Britain’s newest racetrack makes its debut

All weather racing resumes at Lingfield today after a break of almost two months, during which time the whole Polytrack surface has been replaced. In contrast to the experience at Kempton in August, jockeys and trainers are full of praise for the work at Lingfield.

What took place at the two tracks is quite different. At Kempton, 880 tonnes of Polytrack were mixed into the existing track to provide a fresh racing surface. At Lingfield, it’s been a case of back to basics, so they have taken up all the old material, and put down a fresh 10,000 tonnes, in effect, building Britain’s newest track.

Lingfield can justifiably make that claim, as although the new Polytrack is made from the same materials as the old one – sand, lycra, jelly cable, plastics and waxes, developer Martin Collins said that the new surface uses the components in different proportions, and that that over the 12 years since the first track was laid down, the waxes used have become more stable. The result is a racing surface that is lighter in colour, and claims a much more gentle kickback.

As with Kempton, Clerk of the Course Neil MacKenzie Ross provided a word of caution about how the course would ride whilst the surface settled down. He said, “I’m happy with the track is looking and how it performed at the trials. We’re giving the going as standard to slow, as is to be expected with a new surface.”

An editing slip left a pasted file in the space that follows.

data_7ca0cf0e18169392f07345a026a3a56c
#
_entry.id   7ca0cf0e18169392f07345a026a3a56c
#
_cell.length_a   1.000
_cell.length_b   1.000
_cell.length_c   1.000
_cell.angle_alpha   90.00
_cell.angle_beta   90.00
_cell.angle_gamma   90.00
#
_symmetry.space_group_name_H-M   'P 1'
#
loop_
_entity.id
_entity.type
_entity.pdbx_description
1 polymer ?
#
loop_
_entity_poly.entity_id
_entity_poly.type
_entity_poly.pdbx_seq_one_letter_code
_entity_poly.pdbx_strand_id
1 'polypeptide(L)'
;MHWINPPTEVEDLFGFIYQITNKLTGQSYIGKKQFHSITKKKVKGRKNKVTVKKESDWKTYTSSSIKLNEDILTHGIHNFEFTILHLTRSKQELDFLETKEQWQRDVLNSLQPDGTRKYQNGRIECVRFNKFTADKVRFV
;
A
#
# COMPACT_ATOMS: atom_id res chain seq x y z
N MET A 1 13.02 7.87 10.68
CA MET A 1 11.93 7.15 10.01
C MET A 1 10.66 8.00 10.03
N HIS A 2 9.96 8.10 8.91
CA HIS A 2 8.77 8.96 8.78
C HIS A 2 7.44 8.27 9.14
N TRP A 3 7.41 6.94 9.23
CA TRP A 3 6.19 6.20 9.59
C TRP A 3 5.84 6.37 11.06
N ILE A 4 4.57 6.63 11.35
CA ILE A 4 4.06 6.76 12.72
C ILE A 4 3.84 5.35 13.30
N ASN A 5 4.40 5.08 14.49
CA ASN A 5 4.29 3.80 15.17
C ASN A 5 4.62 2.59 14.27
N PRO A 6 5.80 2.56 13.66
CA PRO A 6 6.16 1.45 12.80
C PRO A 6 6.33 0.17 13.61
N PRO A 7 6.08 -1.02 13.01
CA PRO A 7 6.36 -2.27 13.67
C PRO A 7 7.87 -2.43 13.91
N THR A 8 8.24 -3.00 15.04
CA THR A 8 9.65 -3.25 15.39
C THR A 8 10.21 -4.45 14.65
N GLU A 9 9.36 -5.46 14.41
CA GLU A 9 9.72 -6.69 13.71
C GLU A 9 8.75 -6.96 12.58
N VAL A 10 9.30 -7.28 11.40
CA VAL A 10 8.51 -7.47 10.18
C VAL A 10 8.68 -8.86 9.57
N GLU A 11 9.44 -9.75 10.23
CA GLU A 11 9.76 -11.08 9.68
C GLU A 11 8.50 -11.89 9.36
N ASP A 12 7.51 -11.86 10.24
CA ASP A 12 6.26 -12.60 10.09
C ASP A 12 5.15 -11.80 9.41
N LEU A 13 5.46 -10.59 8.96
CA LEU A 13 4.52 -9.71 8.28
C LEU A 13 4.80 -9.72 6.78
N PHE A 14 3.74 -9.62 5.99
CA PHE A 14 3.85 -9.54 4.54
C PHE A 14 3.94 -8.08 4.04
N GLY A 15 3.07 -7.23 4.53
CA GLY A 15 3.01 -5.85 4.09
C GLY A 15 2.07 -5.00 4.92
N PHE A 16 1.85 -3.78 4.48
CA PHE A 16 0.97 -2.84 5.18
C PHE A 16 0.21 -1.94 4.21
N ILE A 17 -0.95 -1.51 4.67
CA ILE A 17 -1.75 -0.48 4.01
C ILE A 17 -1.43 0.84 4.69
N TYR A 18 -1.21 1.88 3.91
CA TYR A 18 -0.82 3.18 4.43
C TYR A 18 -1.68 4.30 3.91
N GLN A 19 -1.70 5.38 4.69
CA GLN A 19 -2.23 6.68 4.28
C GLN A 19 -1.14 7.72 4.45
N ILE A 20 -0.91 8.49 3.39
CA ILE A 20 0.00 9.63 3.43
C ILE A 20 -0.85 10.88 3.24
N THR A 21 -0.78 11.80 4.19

The card has attracted 98 entries, with leading trainers Sir Henry Cecil, Sir Michael Stoute, Richard Hannon, Mark Johnston, Luca Cumani and William Haggas all sending horses along. That in itself is a mark of confidence in the work that has gone on, and the course executive will also be pleased that the numbers held up so well that
the five-furlong handicap has had to be split into two divisions.

ARC group, the new name for the recently merged Arena Leisure and Northern Racing, which runs the course at Lingfield, has already had to survive one scare over its new track. The Environment Agency is currently investigating whether or not Polytrack supplier Martin Collins Enterprises has an End of Waste Test certificate. There were fears that without one, the new surface might have had to be taken up, but it was confirmed yesterday that would not happen.

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